USE

KRYSTEXXA® (pegloticase) is a prescription medicine used in adults to help reduce the signs and symptoms of gout that are not controlled by other treatments.

KRYSTEXXA is not for use in people with too much uric acid in their bodies who do not have symptoms (asymptomatic hyperuricemia).

IMPORTANT SAFETY INFORMATION

What is the most important information I should know about KRYSTEXXA?

Serious allergic reactions may happen in some patients who receive KRYSTEXXA. These allergic reactions can be life-threatening and usually happen within 2 hours of the infusion.

KRYSTEXXA should be given to you by a doctor or nurse in a healthcare setting where serious allergic reactions can be treated. Your doctor or nurse should watch you for any signs of a serious allergic reaction during and after your treatment with KRYSTEXXA.

Tell your doctor or nurse right away if you have any of these symptoms during or after your treatment with KRYSTEXXA:

  • wheezing, shortness of breath, cough, chest tightness, chest pain, or trouble breathing
  • dizziness, fainting, fast or weak heartbeat or feeling nervous
  • reddening of the face, itching, hives, or feeling warm
  • swelling of the throat or tongue, throat tightness, hoarse voice, or trouble swallowing

Who should not receive KRYSTEXXA?

Do not receive KRYSTEXXA if you:

  • have a rare blood problem called glucose-6-phosphate dehydrogenase (G6PD) deficiency or favism. Your doctor may test you for G6PD before you start KRYSTEXXA.
  • have had a serious allergic reaction to KRYSTEXXA or any of its ingredients. See the end of the Medication Guide for a complete list of ingredients in KRYSTEXXA.

What should I tell my doctor before receiving treatment with KRYSTEXXA?

Before you receive KRYSTEXXA, tell your doctor about all of your medical conditions, including if you:

  • ever had any heart problems or high blood pressure.
  • are pregnant or plan to become pregnant. It is not known if KRYSTEXXA will harm your unborn baby. Talk to your doctor if you are pregnant or plan to become pregnant.
  • are breastfeeding or plan to breastfeed. It is not known if KRYSTEXXA passes into your breast milk. You and your doctor should decide if you will receive KRYSTEXXA or breastfeed.

Tell your doctor about all the medicines you take, including prescription and over-the-counter medicines, vitamins, and herbal supplements. Do not take any other uric acid lowering drug, such as allopurinol, febuxostat (Uloric), or probenecid, while receiving KRYSTEXXA.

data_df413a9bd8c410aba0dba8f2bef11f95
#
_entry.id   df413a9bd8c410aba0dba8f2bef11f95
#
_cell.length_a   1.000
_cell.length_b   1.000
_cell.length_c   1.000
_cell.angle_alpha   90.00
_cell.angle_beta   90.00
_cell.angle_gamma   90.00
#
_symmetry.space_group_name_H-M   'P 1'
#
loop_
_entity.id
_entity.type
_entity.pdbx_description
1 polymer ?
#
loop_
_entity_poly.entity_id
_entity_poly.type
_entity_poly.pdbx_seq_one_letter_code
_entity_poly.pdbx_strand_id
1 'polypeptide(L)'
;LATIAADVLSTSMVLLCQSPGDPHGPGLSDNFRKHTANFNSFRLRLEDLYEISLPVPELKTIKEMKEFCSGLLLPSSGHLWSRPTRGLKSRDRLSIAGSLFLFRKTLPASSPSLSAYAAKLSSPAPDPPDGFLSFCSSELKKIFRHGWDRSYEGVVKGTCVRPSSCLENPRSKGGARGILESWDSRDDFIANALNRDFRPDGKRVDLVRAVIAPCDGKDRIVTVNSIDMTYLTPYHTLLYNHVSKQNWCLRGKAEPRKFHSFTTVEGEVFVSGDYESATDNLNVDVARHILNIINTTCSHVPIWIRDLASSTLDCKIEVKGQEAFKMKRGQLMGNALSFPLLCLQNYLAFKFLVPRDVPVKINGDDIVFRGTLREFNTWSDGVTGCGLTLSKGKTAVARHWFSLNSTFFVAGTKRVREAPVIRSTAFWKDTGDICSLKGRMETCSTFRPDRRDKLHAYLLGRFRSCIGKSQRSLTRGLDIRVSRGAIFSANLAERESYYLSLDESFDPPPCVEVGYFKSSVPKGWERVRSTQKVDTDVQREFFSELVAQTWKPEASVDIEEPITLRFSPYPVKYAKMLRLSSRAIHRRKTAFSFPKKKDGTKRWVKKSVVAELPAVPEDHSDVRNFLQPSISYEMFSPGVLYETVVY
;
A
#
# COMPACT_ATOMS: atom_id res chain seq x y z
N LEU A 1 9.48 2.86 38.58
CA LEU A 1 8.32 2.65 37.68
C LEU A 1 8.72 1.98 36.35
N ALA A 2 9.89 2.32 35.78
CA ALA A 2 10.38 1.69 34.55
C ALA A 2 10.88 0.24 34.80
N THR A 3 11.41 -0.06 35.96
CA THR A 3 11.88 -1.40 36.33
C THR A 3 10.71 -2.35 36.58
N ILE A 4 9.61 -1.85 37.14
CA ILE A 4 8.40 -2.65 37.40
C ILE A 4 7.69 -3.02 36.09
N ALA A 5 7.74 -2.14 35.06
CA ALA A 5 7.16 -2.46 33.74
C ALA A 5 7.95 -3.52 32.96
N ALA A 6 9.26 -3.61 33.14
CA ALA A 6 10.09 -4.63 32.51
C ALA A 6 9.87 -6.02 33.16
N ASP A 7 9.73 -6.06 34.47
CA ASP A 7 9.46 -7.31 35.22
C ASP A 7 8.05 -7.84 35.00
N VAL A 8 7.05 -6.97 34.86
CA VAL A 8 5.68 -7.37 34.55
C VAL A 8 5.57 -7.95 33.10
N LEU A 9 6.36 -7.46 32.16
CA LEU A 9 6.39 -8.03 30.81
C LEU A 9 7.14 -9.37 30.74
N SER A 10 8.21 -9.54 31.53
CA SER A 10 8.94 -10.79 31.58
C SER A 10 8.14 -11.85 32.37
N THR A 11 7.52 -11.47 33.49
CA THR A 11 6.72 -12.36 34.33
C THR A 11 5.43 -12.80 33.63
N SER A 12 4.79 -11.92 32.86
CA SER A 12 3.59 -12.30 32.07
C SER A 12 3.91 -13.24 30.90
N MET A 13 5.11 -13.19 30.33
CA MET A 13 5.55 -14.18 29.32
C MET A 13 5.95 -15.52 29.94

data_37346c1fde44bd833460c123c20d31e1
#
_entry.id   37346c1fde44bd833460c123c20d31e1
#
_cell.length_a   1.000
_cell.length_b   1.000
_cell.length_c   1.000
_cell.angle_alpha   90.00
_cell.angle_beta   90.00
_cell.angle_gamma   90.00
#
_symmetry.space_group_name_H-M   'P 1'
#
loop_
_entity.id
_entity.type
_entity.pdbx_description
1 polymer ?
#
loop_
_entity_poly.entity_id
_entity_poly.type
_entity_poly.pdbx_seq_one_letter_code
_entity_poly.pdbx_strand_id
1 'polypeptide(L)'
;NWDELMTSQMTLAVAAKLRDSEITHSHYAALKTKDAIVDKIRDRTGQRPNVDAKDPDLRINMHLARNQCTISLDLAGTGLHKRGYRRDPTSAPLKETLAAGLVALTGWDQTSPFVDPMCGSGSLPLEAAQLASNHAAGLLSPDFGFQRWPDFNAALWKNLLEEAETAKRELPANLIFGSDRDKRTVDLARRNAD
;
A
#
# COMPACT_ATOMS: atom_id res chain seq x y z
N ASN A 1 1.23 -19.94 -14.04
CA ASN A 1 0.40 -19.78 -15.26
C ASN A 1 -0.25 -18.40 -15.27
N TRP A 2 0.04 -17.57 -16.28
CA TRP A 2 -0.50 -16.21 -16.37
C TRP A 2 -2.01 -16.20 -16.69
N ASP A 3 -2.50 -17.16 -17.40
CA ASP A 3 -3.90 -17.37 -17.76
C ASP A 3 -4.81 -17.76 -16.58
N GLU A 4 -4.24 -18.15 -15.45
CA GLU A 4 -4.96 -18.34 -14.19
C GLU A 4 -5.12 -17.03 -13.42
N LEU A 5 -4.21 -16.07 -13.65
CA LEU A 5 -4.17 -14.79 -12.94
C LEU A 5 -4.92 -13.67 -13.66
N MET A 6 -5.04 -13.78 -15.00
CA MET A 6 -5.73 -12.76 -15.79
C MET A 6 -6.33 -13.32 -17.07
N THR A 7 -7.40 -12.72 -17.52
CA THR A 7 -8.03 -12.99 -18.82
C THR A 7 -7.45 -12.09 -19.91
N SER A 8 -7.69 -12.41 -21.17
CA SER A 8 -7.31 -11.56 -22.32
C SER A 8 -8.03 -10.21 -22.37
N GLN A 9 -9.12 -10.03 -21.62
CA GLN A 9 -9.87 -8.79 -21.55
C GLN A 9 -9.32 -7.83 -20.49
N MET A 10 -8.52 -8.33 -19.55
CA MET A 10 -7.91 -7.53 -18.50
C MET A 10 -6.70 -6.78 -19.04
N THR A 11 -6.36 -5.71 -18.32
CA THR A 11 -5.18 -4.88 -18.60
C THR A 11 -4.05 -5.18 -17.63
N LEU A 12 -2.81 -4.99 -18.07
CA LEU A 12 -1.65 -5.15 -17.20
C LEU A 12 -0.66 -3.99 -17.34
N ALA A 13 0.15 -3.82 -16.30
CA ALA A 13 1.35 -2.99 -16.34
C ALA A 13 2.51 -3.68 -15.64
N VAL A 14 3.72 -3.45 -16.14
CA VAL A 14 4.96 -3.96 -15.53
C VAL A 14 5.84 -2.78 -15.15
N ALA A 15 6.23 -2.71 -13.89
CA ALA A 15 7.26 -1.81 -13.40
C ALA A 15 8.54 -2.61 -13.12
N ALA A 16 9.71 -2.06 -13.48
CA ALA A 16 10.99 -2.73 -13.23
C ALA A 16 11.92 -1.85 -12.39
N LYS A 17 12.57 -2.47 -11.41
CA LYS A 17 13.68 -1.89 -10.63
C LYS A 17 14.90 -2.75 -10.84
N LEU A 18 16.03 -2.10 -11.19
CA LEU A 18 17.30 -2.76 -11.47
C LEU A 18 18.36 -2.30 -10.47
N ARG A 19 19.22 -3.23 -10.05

KRYSTEXXA is recommended to be given with another prescription medicine called methotrexate. KRYSTEXXA may also be used alone. You and your doctor will decide the treatment that is right for you.

Prior to your treatment with KRYSTEXXA, your doctor may give you medicine to help reduce your risk of getting gout flares or an allergic reaction. Take these medicines as directed by your doctor or nurse. Your doctor will also test your uric acid levels prior to each treatment to monitor your response to KRYSTEXXA.

Your gout flares may increase in the first 3 months when you start receiving KRYSTEXXA. It’s important to understand that this is happening because KRYSTEXXA is breaking down uric acid in your body. Do not stop receiving KRYSTEXXA even if you have a flare, as the amount of flares will decrease after 3 months of treatment. Your doctor may give you other medicines to help reduce your gout flares for the first few months after starting KRYSTEXXA.

What are the possible side effects of KRYSTEXXA?

In KRYSTEXXA clinical trials:
The most common side effects of KRYSTEXXA when given together with methotrexate were
gout flares, joint pain, coronavirus disease 2019 (COVID-19), nausea, and fatigue.
The most common side effects of KRYSTEXXA were gout flares, allergic reactions (including infusion reactions). See “What is the most important information I should know about KRYSTEXXA?”, nausea, bruising, sore throat, constipation, chest pain, coronavirus disease 2019 (COVID-19), and vomiting.
This is not a complete list of all possible side effects. Call your doctor for medical advice about side effects.

You are encouraged to report negative side effects of prescription drugs to the FDA. Visit www.fda.gov/safety/medwatch, or call
1-800-FDA-1088.

For additional Important Safety Information, please see the Medication Guide and discuss with your doctor.